Following the same “Anyone But Hillary” strategy they used in 2008, far-left Democrats are still trying to get even with Hillary for voting for the Iraq war and not being liberal enough.
If we consider the declared candidates and non-candidates like Elizabeth Warren, when they say Hillary has “too much baggage,” they don’t just mean the various Clinton scandals. They mean her policies, her votes, her personal beliefs, the track record of political inclusion that sometimes requires compromise with the opposition. They literally can’t stomach her and will do anything to stop her.
Eight years have changed Barack Obama’s political game, but many of his supporters from 2008 have not. Remember that “1984” anti-Hillary ad? Presumably, the President would not approve of such an outrageous attack on the former First Lady, but he did back in 2008. The ad was not just about a policy disagreement. It was a personal attack on Hillary the person and everything she believed in.
Here is the ad again in case you need a refresher:
There’s a connection between the “1984 video” and the current far left campaign to smear Hillary. Blue State Digital, the company that employed the person who created the anti-Hillary “1984 video,” was founded by a group of anti-war activists who worked on the Howard Dean 2004 campaign.
As previously noted on the company’s web site:
“The partners of Blue State Digital – Jascha Franklin-Hodge, Clay Johnson, Joe Rospars and Ben Self – started the company immediately after working for Howard Dean’s presidential campaign in 2004. Since then, the company has grown to 22 employees with offices in Boston and Washington, D.C. and works with over 40 clients – including Sen. Ted Kennedy’s (D-Mass.) campaign, Gov. Tom Vilsack’s (D-Iowa) PAC — Heartland PAC, the AFL-CIO, the DNC and the Democratic Governors Association.”
Although the company released a statement distancing itself from the video’s creator, Phillip de Vellis, clearly there was an anti-Hillary Clinton, anti-war fervor within the company that fed into de Vellis’ warped view of then-Senator Clinton as “Big Brother.” Ultimately, the company — and Barack Obama — were responsible for their role as “enablers” of de Vellis and for encouraging and promoting such extreme anti-war positions.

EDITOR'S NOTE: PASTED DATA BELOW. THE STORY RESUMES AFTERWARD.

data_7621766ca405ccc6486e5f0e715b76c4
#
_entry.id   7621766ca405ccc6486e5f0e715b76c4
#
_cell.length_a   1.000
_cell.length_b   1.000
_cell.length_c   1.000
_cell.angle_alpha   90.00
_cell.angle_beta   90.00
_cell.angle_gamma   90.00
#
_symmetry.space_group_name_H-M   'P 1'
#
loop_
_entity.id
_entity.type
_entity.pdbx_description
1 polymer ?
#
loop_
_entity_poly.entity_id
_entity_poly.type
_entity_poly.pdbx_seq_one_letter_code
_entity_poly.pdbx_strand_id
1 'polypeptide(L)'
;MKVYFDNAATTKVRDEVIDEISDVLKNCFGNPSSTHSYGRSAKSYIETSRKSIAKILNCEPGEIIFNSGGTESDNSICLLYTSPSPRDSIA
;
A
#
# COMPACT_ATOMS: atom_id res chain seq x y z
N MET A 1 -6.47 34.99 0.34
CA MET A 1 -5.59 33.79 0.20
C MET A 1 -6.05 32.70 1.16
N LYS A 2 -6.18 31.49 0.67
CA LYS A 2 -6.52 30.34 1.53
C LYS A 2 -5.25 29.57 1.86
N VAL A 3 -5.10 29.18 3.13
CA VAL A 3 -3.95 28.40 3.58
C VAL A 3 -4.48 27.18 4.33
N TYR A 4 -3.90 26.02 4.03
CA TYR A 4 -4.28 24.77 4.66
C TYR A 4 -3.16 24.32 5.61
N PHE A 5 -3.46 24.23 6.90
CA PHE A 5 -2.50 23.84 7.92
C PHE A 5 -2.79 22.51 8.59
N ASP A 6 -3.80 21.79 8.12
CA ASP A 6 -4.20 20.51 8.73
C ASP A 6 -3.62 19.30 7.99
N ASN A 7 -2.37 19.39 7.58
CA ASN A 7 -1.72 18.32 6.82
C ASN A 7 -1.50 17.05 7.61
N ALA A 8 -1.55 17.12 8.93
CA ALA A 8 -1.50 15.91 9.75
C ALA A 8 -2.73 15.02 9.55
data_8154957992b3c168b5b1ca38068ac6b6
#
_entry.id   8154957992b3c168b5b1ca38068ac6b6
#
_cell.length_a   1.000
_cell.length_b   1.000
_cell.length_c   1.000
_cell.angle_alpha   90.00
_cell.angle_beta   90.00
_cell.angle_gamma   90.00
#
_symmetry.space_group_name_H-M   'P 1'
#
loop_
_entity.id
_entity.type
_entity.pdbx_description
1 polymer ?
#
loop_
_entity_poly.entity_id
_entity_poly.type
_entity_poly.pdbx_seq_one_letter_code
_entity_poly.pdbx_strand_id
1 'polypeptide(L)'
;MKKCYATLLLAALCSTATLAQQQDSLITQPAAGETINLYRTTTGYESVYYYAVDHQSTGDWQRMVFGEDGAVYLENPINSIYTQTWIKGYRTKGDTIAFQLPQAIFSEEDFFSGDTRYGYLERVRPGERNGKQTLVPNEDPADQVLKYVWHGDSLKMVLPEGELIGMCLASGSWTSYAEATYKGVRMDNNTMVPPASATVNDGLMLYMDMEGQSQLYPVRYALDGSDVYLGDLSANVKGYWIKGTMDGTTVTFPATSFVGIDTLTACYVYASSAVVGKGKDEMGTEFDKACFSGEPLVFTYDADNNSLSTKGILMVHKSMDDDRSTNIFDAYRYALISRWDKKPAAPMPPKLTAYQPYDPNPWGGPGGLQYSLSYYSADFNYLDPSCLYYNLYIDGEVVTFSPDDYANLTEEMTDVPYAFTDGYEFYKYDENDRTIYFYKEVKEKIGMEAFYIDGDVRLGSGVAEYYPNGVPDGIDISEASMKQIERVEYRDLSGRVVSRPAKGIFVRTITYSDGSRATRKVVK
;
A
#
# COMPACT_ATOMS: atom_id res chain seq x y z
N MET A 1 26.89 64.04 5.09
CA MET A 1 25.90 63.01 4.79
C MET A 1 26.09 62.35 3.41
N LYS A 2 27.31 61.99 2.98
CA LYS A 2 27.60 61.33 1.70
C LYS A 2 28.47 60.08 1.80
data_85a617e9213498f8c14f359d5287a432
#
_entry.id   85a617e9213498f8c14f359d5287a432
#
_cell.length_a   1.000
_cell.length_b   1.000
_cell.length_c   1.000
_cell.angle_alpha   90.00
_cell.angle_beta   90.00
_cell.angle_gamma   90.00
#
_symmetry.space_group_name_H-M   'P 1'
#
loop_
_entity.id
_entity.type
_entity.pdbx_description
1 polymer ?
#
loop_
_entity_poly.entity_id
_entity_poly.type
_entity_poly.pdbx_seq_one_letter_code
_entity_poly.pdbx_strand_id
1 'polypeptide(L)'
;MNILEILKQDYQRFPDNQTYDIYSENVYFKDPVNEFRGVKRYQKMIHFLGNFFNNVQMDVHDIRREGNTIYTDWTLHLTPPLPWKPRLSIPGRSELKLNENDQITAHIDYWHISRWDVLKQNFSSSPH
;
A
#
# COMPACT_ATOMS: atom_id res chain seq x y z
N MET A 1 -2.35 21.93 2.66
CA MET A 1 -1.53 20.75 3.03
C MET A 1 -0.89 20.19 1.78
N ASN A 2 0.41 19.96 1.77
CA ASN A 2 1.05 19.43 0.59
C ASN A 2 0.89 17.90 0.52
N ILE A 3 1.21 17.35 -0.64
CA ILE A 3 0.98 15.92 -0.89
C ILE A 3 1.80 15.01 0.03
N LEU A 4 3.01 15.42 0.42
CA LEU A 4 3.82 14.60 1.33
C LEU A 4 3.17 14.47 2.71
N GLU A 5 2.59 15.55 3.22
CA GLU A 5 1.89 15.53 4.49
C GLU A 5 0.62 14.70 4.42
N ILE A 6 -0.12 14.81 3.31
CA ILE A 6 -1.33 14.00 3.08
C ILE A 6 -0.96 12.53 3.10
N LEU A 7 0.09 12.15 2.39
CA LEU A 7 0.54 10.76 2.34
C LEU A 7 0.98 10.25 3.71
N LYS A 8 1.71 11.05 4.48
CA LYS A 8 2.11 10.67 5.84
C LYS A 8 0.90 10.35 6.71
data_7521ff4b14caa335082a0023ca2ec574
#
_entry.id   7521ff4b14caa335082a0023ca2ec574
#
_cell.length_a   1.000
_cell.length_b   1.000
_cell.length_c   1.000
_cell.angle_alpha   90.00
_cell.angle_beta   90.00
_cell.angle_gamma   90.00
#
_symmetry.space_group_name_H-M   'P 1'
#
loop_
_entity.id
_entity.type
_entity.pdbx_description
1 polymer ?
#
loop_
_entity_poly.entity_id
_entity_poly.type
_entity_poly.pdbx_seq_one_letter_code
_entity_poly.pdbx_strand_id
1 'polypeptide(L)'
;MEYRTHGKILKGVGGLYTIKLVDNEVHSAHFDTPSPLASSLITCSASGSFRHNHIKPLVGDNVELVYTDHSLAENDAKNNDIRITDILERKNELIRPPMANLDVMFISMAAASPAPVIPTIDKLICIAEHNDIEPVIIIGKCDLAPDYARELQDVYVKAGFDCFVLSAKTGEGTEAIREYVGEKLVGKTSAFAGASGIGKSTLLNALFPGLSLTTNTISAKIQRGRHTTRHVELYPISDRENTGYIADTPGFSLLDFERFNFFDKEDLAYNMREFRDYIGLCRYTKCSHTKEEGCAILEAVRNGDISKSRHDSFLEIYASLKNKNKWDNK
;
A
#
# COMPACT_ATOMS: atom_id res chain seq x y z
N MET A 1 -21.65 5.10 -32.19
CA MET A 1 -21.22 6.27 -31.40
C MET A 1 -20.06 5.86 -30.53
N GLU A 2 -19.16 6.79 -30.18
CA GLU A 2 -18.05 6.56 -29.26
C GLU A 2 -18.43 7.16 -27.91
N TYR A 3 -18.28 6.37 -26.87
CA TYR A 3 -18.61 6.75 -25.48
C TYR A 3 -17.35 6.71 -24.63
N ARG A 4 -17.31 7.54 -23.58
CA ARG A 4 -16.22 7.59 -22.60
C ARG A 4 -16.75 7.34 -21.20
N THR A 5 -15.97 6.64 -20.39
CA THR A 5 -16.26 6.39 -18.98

A viewing of the 1984 video would suggest that de Vellis takes himself and his views very seriously. However, in a comic understatement, his reaction after being fired by Blue State Digital was that the incident “changed the trajectory of my career.”
And, in an apparent effort to rebuild the bridges that were quickly burning behind him, he offered his support to Hillary Clinton and vowed to vote for her if she won the nomination.
Perhaps playing seer for this controversy, Blue State Digital co-founder Clay Johnson said in a round-table discussion entitled “Net Politics: the Internet Can Make You President” — “The thing that scares the crap out of me are the camera phone and YouTube. They are going to be the death of a candidate. ”
Or a video producer.
Our advice here at HCQ is to keep an eye on what the far left Democrats (so-called progressives) are doing to keep Hillary out of the White House. In 2008 they helped defeat her in the Democratic primaries. In 2015 they’re still trying to destroy her political career.